Even before the -25.2°C minimum temperature at Shawbury set a new record for the coldest December night in England , it was always known by forecasters as being a remarkable cold spot due to the local topography with hills all around and its sandy soil. Given the fact that the maximum on the 12th was just -12°C (06-18), and there was 11 cm of lying snow, you don’t need to be a weatherman to realise that the coming night would be very low, especially as the first half of it was going to be clear with little wind.
Here’s a map of 09-09 minimum temperature from the MIDAS data set for Saturday the 12th of December 1981. I display it as happening on the previous day because climatologically minimum temperatures are always thrown back to the previous day and this minimum occurred in the 21-09 period which for the general public means it happened on the 13th. This may not be strictly true because it well have happened before midnight on the 12th (see plotted chart), but I don’t have access to the either thermograph trace or the hourly observations at Shawbury so I can’t say for sure either way.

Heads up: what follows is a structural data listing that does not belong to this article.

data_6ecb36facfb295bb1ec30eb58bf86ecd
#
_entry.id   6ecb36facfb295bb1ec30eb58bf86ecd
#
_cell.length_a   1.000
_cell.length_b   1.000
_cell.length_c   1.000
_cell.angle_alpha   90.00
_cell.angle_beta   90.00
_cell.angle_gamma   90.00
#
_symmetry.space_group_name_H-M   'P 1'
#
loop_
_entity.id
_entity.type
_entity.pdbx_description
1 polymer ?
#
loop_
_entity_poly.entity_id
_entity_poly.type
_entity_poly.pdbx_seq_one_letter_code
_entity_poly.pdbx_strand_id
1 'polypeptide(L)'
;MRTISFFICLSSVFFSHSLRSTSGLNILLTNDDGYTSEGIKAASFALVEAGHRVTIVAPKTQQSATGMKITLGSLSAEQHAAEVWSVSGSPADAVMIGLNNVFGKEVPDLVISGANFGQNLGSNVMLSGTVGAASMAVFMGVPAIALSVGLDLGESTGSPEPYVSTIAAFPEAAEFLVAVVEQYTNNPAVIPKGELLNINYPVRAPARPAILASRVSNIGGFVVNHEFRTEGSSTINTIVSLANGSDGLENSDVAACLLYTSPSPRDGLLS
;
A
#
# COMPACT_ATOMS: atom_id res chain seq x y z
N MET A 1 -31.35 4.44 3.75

Interesting to see that their was still a healthy gap of over 3°C between the screen temperature at four feet, and the one recorded by the grass minimum thermometer, which that night was likely to have been just above the top of the snow surface.
Here’s the plotted SYNOP chart for midnight that shows the synoptic situation across England and Wales. As you can see the transient ridge is collapsing quickly from the west as pressure falls, and by 06 UTC on the Sunday morning temperatures at Shawbury had warmed to -12°C. Who knows what the minimum could have been at around 08 UTC if the whole night had been perfectly clear and calm?